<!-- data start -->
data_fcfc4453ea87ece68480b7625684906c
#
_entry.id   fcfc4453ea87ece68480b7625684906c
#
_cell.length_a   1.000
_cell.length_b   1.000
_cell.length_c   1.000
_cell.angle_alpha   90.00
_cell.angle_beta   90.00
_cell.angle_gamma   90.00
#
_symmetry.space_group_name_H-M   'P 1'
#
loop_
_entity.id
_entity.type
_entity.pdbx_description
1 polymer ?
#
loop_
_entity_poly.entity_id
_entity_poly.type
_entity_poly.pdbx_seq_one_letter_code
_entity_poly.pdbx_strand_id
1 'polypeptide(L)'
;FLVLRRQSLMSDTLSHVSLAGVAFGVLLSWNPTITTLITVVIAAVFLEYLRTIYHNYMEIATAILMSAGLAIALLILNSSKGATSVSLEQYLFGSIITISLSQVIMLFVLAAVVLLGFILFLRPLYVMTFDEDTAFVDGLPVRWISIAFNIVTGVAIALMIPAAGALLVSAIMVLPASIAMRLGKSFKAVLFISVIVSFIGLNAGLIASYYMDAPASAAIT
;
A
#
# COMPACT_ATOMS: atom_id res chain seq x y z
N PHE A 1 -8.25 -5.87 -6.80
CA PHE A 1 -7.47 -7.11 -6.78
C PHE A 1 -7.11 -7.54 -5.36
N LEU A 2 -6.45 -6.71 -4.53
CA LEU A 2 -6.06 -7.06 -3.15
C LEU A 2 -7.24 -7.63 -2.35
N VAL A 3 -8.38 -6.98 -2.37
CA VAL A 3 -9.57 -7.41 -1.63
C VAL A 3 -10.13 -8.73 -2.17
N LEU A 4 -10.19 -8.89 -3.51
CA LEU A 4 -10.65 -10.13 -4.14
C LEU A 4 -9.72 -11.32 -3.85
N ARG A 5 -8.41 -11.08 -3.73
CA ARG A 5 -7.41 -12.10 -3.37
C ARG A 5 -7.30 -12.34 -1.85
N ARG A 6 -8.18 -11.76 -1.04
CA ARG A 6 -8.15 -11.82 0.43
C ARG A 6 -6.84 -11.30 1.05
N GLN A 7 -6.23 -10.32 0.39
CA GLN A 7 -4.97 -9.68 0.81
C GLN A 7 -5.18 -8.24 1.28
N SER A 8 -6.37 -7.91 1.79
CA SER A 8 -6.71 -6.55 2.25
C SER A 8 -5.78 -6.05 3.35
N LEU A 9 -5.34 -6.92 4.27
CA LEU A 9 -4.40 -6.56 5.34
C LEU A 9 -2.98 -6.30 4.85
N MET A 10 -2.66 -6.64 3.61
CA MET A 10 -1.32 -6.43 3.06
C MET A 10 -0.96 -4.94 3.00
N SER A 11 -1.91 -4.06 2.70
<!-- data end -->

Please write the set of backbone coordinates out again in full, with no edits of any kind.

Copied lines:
data_fcfc4453ea87ece68480b7625684906c
#
_entry.id   fcfc4453ea87ece68480b7625684906c
#
_cell.length_a   1.000
_cell.length_b   1.000
_cell.length_c   1.000
_cell.angle_alpha   90.00
_cell.angle_beta   90.00
_cell.angle_gamma   90.00
#
_symmetry.space_group_name_H-M   'P 1'
#
loop_
_entity.id
_entity.type
_entity.pdbx_description
1 polymer ?
#
loop_
_entity_poly.entity_id
_entity_poly.type
_entity_poly.pdbx_seq_one_letter_code
_entity_poly.pdbx_strand_id
1 'polypeptide(L)'
;FLVLRRQSLMSDTLSHVSLAGVAFGVLLSWNPTITTLITVVIAAVFLEYLRTIYHNYMEIATAILMSAGLAIALLILNSSKGATSVSLEQYLFGSIITISLSQVIMLFVLAAVVLLGFILFLRPLYVMTFDEDTAFVDGLPVRWISIAFNIVTGVAIALMIPAAGALLVSAIMVLPASIAMRLGKSFKAVLFISVIVSFIGLNAGLIASYYMDAPASAAIT
;
A
#
# COMPACT_ATOMS: atom_id res chain seq x y z
N PHE A 1 -8.25 -5.87 -6.80
CA PHE A 1 -7.47 -7.11 -6.78
C PHE A 1 -7.11 -7.54 -5.36
N LEU A 2 -6.45 -6.71 -4.53
CA LEU A 2 -6.06 -7.06 -3.15
C LEU A 2 -7.24 -7.63 -2.35
N VAL A 3 -8.38 -6.98 -2.37
CA VAL A 3 -9.57 -7.41 -1.63
C VAL A 3 -10.13 -8.73 -2.17
N LEU A 4 -10.19 -8.89 -3.51
CA LEU A 4 -10.65 -10.13 -4.14
C LEU A 4 -9.72 -11.32 -3.85
N ARG A 5 -8.41 -11.08 -3.73
CA ARG A 5 -7.41 -12.10 -3.37
C ARG A 5 -7.30 -12.34 -1.85
N ARG A 6 -8.18 -11.76 -1.04
CA ARG A 6 -8.15 -11.82 0.43
C ARG A 6 -6.84 -11.30 1.05
N GLN A 7 -6.23 -10.32 0.39
CA GLN A 7 -4.97 -9.68 0.81
C GLN A 7 -5.18 -8.24 1.28
N SER A 8 -6.37 -7.91 1.79
CA SER A 8 -6.71 -6.55 2.25
C SER A 8 -5.78 -6.05 3.35
N LEU A 9 -5.34 -6.92 4.27
CA LEU A 9 -4.40 -6.56 5.34
C LEU A 9 -2.98 -6.30 4.85
N MET A 10 -2.66 -6.64 3.61
CA MET A 10 -1.32 -6.43 3.06
C MET A 10 -0.96 -4.94 3.00
N SER A 11 -1.91 -4.06 2.70